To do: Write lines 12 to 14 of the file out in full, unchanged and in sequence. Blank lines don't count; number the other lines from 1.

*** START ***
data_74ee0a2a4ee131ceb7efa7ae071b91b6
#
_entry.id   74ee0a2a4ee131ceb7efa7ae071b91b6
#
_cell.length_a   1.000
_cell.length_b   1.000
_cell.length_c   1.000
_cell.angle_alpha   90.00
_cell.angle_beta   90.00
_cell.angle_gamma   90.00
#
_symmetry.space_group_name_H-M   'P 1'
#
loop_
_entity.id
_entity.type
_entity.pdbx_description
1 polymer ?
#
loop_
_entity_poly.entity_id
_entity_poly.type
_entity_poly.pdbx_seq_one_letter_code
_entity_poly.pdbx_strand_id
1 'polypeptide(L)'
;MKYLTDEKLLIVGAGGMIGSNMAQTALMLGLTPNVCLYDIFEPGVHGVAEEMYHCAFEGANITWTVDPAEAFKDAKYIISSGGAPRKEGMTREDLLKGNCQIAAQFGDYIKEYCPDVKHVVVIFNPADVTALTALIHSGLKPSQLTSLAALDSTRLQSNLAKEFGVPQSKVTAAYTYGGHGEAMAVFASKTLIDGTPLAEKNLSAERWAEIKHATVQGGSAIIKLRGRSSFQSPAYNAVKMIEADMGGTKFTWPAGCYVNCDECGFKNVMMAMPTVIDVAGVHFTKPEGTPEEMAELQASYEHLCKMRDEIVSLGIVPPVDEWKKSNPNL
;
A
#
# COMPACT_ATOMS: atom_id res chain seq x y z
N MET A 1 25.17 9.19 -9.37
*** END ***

_symmetry.space_group_name_H-M   'P 1'
#
loop_